I was looking at that photo gallery provided by the Alicante press of the British pubs in Benidorm yesterday when I became aware that it had been eerily silent for a few hours. Yes, the skies were empty. No jets had flown over our valley for a long time. The news filtered through gradually. Jets flying into Spain from the UK had been turned around in mid-flight. Spanish air space was now closed.

Thank God for that. If you can’t follow the safety rules here, Brits, then stay in the UK and behave however you like! Maybe you can convince your idiot Prime Minister to keep public events in UK going right through the summer and infect as many as possible to achieve “herd immunity”. But the herd may have to see a great loss of its prime gammon first, in a large smoking burial pit, before they thank their Great Leader for allowing their loved ones to be his burnt offering for the greater good of his immortal place in political history.

There’s a reason for the lock down. And it is very scary. I shall be blogging with the latest news from here as we go through the next few weeks. Please keep me in your prayers, even as I fail in mine. Welcome back to readers and commenting is once again enabled.

The Four Stages

4 thoughts on “Journal of the Virus Year: Chapter 1

  1. Hola Gareth! I am glad that you are OK. It is a shame that your Lent routine has been interrupted, but surely St Claire will forgive you. It is important to receive information from authorities at times like this, even if (like some of those silly Brits) you proceed to ignore it! Here in UK, I think Mr Johnson has realised that he is behind the curve. Citizens have been cancelling events regardless of his carelessness and I have heard that he will be running to catch up with us! Stay well.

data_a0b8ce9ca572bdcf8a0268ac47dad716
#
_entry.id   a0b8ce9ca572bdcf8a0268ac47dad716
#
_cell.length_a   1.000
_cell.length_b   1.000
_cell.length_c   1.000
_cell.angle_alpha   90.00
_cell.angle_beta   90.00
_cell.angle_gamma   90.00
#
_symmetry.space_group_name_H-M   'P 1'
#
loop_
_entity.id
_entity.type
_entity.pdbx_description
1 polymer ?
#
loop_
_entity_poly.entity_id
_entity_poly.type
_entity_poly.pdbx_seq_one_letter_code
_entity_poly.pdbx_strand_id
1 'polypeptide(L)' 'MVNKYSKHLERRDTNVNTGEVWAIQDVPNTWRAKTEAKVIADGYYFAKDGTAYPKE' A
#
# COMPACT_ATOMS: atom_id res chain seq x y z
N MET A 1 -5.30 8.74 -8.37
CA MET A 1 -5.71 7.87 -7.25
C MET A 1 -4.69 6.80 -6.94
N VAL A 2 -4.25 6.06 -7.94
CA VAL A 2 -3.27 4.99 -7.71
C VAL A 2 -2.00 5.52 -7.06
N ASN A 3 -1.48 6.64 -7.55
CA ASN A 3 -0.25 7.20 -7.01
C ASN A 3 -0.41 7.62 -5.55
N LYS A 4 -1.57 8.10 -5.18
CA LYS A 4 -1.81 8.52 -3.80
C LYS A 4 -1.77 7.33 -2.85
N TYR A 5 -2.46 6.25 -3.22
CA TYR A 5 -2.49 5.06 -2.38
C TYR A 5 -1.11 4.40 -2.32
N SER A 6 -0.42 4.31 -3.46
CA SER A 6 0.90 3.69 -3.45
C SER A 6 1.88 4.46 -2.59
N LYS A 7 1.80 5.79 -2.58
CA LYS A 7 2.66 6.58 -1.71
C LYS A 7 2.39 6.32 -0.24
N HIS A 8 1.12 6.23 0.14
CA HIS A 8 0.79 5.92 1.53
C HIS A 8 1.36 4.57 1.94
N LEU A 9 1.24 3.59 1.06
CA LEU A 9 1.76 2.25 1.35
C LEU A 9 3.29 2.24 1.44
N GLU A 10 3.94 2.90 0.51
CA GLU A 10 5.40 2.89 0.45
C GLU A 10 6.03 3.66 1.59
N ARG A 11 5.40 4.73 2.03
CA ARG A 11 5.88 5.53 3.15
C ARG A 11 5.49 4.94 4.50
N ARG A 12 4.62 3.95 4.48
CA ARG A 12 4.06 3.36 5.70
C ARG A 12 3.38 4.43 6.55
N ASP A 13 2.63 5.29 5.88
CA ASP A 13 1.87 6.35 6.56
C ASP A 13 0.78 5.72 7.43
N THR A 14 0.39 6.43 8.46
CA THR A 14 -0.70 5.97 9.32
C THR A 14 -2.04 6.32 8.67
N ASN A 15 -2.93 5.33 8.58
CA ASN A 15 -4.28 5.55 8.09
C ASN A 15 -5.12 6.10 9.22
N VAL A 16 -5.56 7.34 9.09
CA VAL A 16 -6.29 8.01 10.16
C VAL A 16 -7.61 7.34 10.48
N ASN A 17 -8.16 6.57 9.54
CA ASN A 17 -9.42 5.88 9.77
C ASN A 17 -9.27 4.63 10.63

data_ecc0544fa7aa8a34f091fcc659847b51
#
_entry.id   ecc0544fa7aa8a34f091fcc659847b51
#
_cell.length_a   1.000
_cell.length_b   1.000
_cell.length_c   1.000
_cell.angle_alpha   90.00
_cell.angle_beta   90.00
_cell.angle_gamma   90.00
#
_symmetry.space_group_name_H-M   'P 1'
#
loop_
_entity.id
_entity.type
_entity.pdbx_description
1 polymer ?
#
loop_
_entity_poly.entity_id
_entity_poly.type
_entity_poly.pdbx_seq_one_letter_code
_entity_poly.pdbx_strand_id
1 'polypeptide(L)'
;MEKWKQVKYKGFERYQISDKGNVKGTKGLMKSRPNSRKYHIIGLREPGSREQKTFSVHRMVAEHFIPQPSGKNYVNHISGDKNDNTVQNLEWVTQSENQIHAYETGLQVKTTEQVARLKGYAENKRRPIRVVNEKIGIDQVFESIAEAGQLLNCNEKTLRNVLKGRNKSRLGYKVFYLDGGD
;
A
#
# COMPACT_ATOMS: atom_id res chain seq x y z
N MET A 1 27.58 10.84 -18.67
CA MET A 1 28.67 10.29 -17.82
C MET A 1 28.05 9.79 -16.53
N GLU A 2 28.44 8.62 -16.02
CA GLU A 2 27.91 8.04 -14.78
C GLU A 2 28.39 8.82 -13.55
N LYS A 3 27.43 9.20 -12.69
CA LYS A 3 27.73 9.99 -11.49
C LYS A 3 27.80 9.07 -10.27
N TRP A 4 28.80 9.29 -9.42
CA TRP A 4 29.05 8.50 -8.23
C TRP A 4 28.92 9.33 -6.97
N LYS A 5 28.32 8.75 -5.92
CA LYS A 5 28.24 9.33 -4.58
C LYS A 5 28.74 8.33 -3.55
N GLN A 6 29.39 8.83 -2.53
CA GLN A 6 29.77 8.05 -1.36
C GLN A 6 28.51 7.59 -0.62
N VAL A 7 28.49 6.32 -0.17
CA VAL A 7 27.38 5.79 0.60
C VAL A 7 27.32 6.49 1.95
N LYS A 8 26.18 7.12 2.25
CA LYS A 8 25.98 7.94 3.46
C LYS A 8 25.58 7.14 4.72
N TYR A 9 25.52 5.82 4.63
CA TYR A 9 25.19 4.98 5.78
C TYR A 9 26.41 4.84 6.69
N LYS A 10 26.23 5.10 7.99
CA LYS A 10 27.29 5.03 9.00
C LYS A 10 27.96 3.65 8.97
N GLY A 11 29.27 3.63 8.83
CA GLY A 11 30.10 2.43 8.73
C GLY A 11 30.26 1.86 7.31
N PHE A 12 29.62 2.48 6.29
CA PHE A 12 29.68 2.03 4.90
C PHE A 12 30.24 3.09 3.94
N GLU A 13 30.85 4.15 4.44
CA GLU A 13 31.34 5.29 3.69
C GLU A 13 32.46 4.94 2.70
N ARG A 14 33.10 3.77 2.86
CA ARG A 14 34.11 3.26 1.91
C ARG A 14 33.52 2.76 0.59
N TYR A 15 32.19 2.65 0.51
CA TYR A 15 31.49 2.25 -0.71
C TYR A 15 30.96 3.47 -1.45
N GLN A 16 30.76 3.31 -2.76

Liked by 1 person

  2. Hello and welcome to lockdown! We are 5 days in and still quite enjoying it really. No one can try to make us feel guilty or antisocial for being…..antisocial! And the jobs that get done when there are no interruptions! And of course, more time spent with donkeys! I just hope all those in town are coping as well with it.

    Liked by 1 person

  3. Hi Liz and Martine! It is a very strange feeling being in state-imposed lockdown having already spent nearly two weeks in a self-imposed Lenten retreat, because I have got used to a perfectly peaceful isolation, then suddenly I now find myself living exactly the same routine but with an increasing anxiety because it is imposed from from without! Does that sound weird?

    I did wonder how things were going with you in Italy, Martine and David. I tried to stick with my Lent routine since the beginning of last week, but I was getting emails telling me about the Italian situation and UK news, so in the end it was a relief to just turn on the news and spend a day catching up with the newspapers, to be properly informed.

    For other readers of the blog, Martine and David are in the Marche in Italy (I think that was where the Franciscan Capuchin reform took place, but I’ll need to check on that!) and Martine’s blog has some lovely donkey photos, far more professional than mine!

    Take care everyone. I’ll be blogging regularly again now. Rubí will be back with her blog on Tuesday and I think she will have something to say about Chinese traditional medicine (and donkeys).


  4. Good morning (here in Hungary at least) Gareth! Good to hear that you are able to keep your Keyboard Warrior spirits going! Stay safe and give the Donks a pat and extra carrot from me! I’m isolating myself in my Wine Cellar with some 13% alcohol and sniffing up the Angels share!